The Ninth Circuit stated, however, that not all speech by a teacher or professor addresses a matter of public concern, and that the First Amendment does not protect speech that is essentially a private grievance.  Significantly, though, the Ninth Circuit took a broad view of what could qualify as protected academic speech.  In this regard, the court noted that protected academic writing is not confined to scholarship; academics in the course of their academic duties also write memoranda, reports and other documents addressing topics such as budgets, curriculum, departmental structure and faculty hiring.  Such writing, depending on its scope and character, may address a matter of public concern under Pickering.

In Demers’ case, the Ninth Circuit concluded that his 7-Step Plan addressed a matter of public concern under Pickering because it contained serious suggestions about the future course of an important department of the University, at a time which the Morrow School itself was debating some of the recommendations.  Because the District Court had reached a contrary conclusion, the case was remanded to address the Pickering balancing questions, as appropriate.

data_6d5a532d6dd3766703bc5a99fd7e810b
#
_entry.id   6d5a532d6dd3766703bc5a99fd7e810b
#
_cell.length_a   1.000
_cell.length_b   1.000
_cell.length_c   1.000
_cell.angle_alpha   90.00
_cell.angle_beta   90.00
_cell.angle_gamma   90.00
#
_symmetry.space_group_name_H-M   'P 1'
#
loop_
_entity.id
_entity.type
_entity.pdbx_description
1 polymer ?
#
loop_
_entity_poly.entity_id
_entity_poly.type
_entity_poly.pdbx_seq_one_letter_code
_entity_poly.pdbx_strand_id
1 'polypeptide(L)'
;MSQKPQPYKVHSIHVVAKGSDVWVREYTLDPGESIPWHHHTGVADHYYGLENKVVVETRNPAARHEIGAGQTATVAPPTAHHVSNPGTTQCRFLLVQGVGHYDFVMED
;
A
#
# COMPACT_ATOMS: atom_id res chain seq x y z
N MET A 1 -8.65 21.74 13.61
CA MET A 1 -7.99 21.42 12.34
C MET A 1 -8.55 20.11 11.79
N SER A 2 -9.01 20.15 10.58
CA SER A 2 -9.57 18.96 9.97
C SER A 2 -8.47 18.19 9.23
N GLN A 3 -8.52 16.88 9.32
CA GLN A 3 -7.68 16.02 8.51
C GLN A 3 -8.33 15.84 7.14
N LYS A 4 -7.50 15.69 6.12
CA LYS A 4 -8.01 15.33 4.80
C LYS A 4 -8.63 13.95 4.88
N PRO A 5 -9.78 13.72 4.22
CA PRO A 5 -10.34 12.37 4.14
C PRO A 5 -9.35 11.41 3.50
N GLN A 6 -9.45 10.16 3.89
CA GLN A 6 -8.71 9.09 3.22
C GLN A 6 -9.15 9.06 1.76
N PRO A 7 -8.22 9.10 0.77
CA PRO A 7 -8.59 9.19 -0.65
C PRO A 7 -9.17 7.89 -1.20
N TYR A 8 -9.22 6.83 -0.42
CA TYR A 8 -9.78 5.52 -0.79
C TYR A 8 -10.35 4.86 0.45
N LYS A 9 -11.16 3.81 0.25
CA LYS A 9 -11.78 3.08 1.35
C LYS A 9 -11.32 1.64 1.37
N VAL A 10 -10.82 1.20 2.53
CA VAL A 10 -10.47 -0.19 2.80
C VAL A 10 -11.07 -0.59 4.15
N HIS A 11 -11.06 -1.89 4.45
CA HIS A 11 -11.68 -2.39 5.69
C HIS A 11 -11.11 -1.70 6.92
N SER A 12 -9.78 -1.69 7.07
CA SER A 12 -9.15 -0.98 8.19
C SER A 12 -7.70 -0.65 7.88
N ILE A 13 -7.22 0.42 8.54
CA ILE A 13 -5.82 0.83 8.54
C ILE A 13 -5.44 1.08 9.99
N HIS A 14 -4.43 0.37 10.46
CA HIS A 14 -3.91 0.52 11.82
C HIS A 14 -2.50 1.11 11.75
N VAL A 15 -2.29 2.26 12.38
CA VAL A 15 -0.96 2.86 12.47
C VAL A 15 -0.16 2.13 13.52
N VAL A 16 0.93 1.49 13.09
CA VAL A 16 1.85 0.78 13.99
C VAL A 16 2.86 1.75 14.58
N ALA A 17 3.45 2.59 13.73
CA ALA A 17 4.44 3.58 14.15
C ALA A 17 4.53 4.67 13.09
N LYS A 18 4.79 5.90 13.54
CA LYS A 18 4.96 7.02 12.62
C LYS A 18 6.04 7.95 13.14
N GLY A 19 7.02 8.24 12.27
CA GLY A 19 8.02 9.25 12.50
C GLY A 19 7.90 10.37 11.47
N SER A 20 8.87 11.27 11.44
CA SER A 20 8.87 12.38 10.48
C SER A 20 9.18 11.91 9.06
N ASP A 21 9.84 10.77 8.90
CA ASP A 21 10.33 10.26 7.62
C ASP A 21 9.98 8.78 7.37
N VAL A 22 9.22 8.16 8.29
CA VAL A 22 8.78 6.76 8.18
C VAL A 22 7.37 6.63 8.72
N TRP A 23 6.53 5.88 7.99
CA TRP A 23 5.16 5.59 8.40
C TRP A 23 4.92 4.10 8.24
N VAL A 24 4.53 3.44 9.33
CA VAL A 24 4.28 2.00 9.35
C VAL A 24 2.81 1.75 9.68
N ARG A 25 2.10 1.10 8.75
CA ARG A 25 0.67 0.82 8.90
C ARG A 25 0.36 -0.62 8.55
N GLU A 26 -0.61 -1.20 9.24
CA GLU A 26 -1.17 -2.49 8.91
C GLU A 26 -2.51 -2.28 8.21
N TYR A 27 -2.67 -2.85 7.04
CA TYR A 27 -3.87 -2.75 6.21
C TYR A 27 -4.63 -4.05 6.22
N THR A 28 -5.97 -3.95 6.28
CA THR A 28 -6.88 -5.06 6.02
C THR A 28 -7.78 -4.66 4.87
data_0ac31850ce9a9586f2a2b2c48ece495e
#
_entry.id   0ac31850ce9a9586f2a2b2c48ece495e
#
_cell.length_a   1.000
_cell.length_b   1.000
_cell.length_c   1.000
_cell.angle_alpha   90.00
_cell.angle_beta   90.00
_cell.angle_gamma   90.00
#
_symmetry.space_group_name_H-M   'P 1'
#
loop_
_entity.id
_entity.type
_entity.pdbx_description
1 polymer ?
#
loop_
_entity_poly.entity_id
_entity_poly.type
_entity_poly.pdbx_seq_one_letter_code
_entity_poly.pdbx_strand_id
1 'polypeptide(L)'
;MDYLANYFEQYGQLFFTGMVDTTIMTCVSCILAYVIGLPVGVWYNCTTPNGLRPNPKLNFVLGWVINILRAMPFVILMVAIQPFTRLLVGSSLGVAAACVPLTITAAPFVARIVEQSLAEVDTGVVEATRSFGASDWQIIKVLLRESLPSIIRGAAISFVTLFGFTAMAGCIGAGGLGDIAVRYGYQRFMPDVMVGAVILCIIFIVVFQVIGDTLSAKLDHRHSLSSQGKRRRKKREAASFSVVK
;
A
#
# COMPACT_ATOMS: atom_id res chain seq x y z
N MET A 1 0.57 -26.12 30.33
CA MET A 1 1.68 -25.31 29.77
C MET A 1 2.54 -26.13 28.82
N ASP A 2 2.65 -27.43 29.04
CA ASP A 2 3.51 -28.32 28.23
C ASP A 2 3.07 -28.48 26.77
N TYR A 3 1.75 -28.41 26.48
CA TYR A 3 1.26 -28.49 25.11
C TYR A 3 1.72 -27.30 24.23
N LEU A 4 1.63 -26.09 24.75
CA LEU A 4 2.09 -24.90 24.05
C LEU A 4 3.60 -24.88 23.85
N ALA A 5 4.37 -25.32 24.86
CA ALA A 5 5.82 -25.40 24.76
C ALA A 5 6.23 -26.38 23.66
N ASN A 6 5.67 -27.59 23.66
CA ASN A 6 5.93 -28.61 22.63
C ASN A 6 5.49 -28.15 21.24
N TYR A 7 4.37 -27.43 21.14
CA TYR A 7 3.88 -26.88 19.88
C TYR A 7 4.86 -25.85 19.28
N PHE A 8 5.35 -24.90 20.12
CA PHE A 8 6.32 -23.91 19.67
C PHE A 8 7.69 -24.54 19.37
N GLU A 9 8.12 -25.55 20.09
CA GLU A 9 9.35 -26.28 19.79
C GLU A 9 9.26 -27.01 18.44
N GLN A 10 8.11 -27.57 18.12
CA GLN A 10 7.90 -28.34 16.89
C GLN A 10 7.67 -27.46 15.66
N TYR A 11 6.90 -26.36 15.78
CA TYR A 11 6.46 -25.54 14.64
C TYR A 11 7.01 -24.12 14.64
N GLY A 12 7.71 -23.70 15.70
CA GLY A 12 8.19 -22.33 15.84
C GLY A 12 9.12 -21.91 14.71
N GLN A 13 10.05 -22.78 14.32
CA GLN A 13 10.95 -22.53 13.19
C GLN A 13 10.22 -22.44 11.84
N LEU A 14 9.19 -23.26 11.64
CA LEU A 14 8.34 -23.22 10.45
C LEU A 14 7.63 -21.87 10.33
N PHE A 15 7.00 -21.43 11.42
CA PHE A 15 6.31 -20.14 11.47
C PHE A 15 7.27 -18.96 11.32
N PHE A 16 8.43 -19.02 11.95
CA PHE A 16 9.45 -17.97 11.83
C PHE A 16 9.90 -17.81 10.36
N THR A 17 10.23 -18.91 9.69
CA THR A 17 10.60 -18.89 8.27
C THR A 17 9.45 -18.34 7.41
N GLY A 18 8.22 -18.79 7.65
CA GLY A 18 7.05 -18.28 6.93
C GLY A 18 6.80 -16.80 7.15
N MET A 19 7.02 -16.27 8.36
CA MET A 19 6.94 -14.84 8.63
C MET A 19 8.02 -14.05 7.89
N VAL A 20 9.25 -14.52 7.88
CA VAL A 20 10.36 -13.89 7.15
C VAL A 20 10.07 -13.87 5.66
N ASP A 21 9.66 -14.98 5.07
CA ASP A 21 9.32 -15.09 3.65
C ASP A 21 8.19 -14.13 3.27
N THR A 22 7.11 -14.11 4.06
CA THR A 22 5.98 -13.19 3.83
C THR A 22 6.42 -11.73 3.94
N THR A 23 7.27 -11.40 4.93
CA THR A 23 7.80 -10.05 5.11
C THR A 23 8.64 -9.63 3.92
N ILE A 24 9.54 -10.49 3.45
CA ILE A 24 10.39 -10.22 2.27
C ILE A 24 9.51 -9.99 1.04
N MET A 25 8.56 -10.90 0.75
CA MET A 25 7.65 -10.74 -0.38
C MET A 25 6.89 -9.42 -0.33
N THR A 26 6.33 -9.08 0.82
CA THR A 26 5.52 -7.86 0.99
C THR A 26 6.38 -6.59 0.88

While the broad language used by the Ninth Circuit in the Demers case could be construed as extending the reach of its Garcetti exception for academic speech beyond professors at public post-secondary institutions, and into the primary and secondary school context, it is doubtful that such a broad application is intended.  This is because the Ninth Circuit has already stated its belief that the Garcetti carve-out for academic freedom applies only to teachers at public colleges and universities, and not to public primary and secondary school teachers.  (Johnson v. Poway Unified School Dist., 658 F.3d 954, n. 12 (9th Cir. 2011).)

            A Circuit Split Beckons Supreme Court Review

The Ninth Circuit is the first federal circuit court to hold squarely that Garcetti does not apply to academic speech at the college and university level.  Other federal circuit courts that have had the chance to weigh in on the issue have been less boldly definitive.